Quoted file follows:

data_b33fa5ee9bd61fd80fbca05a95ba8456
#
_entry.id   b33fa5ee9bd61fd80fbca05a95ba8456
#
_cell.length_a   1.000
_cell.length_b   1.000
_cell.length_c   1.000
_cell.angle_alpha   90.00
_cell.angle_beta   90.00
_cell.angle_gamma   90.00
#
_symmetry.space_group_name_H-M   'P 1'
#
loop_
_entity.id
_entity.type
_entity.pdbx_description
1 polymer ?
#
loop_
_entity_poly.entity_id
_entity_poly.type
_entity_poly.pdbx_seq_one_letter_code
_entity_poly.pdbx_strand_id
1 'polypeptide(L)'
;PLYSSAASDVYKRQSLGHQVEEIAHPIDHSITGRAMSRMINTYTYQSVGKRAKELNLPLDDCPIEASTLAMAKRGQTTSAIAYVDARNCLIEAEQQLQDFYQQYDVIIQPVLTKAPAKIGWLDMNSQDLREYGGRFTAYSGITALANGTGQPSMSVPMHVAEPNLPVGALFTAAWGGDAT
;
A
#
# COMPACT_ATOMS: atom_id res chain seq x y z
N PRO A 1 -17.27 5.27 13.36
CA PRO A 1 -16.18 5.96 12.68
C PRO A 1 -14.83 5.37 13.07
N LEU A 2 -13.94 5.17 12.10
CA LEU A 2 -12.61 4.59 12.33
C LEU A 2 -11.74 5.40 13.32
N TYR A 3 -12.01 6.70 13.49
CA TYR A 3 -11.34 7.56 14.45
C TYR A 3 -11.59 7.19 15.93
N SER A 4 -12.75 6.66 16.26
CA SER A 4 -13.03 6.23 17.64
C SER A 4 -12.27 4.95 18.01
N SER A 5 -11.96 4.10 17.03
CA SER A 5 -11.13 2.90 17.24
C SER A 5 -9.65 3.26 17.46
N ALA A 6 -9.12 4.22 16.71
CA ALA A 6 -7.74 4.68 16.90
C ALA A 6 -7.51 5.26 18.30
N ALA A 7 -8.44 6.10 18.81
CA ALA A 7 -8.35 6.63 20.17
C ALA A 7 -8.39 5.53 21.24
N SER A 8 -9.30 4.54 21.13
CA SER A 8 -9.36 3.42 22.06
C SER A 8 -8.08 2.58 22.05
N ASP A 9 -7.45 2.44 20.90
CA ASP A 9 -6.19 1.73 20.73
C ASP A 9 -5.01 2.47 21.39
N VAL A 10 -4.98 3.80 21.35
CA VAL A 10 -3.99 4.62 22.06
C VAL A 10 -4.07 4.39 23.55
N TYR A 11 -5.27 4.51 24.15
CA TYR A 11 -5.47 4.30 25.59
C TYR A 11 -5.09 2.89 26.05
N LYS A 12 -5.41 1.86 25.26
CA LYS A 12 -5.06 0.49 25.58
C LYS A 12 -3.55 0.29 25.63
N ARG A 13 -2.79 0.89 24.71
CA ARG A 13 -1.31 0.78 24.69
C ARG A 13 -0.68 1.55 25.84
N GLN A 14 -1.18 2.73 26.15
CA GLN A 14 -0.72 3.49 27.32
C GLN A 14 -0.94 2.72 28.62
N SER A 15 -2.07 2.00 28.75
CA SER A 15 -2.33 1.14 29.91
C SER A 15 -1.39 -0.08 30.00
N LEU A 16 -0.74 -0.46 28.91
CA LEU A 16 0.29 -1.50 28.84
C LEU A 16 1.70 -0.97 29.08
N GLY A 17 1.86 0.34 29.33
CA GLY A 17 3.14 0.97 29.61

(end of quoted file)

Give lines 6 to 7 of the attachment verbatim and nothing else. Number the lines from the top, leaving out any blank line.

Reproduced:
_cell.length_b   1.000
_cell.length_c   1.000